The appreciation of the mitochondrion as “the powerhouse of the cell” has become as culturally pervasive as some of our favorite memes; however, a powerful new study now shows that signals deriving from this double-membrane-bound ATP-generating organelle represent a major driving force behind alterations to the epigenome.
A talented team of researchers from the lab of Douglas C. Wallace (Children’s Hospital of Philadelphia, USA) initially sought to understand why an increasing proportion of mutant mitochondrial (mt)DNA present within cells (heteroplasmy) of patients carrying a common pathogenic mitochondrial DNA mutation (tRNALeu (UUR) m.3243 A > G mutation) associates with progressively more severe clinical phenotypes.
To study this effect in detail, the authors generated a range of cytoplasmic hybrids (or cybrids) – cells with the same nucleus but with varying levels of mitochondrial heteroplasmy – and submitted them to a battery of assays.
Their initial research findings, summarized below, prompted them to hypothesize a link between mitochondria and epigenetic alterations, given that many mitochondrial metabolites, such as acetyl-CoA and α-ketoglutarate, act as the substrates for posttranslational histone-modifying enzymes, such as histone acetylases and demethylases, respectively.
Here are the strong points from this compelling new study from Kopinski and colleagues:
- Cell biological and biochemical analyses of cybrids with varying mtDNA heteroplasmy display similar alterations as those observed in patients with similar levels of heteroplasmy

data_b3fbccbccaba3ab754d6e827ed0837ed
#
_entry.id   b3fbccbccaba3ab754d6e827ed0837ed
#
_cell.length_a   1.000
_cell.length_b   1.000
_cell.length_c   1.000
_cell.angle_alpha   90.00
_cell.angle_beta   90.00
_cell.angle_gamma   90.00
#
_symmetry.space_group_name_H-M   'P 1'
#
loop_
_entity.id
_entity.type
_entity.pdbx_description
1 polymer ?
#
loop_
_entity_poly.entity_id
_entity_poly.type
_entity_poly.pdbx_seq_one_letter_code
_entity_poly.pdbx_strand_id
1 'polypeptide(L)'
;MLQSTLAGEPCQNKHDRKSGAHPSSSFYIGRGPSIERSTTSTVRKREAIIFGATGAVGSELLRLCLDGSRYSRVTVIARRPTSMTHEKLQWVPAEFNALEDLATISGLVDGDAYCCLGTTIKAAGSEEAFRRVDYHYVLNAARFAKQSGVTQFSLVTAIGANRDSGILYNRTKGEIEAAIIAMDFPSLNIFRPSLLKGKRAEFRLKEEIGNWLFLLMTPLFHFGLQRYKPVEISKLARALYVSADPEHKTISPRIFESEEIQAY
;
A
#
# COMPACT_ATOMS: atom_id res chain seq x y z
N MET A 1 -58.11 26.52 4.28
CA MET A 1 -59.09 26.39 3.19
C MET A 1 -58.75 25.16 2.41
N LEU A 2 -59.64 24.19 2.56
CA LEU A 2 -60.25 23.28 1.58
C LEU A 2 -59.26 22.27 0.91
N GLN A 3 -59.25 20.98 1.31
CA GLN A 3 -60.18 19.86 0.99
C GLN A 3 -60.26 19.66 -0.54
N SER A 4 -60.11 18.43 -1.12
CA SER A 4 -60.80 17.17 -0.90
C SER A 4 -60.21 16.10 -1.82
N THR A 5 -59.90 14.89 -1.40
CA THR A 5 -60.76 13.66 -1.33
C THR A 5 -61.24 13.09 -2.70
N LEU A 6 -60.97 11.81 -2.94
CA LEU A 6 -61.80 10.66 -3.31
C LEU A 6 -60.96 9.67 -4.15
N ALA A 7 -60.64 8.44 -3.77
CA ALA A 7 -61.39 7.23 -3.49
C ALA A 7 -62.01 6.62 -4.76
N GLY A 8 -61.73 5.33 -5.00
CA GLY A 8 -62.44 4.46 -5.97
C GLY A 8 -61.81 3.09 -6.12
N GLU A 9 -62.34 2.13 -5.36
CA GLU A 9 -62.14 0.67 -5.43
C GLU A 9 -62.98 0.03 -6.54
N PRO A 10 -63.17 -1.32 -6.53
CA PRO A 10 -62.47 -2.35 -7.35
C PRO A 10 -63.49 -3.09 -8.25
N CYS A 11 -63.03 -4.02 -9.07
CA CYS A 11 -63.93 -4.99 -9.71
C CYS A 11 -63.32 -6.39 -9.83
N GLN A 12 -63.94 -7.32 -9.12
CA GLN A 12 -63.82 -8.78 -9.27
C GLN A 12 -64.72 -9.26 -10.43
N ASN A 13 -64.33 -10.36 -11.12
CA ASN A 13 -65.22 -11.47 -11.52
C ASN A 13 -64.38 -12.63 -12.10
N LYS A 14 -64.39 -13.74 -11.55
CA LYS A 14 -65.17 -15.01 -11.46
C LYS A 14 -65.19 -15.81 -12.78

- Analyses of cybrids (including metabolic tracing, histone mass spectrometry, and NADH fluorescence lifetime imaging microscopy) revealed that changes in mtDNA heteroplasmy cause alterations to mitochondrial protein synthesis, the levels of mitochondrial intermediates, and the redox state
- Fascinatingly, these alterations also result in changes to histone modification profiles and strikingly different transcriptional profiles
- Low-level heteroplasmy prompts a decline in the nuclear NAD+/NADH ratio and the number of mtDNA transcripts, promoting an altered transcriptional profile when compared to wild type cells
- Mid-level heteroplasmy prompts an increase in nuclear NAD+/NADH ratios and α-ketoglutarate levels (the required substrate for the JmjC histone demethylases) and a decrease in histone H3 lysine 9 (H3K9) di- and tri-methylation and the hyperexpression of the mtDNA genes, leading to an altered transcriptional profile to that of cells with low-level heteroplasmy
- This corresponds with degenerative neuromuscular disease in patients
- High-level heteroplasmy prompts a robust decrease in mitochondrial NAD+/NADH ratios, mitochondrially-derived acetyl-CoA (primary substrate for histone acetylation), mtDNA transcript number, and histone H4 lysines 8 (H4K8) and 16 (H4K16) acetylation, again prompting a differentially altered transcriptional profile to mid-level heteroplasmy
- This corresponds with perinatal lethal disease in patients
Overall, these new findings strongly suggest that varying levels of mitochondrial heteroplasmy promote distinct metabolic and epigenomic profiles, thereby explaining the transcriptional variation and phenotypic variability of mitochondrial disease in patients.
For more on how the meme-worthy powerhouse of the cell can also affect the epigenome, stride purposively on over to PNAS, June 2019.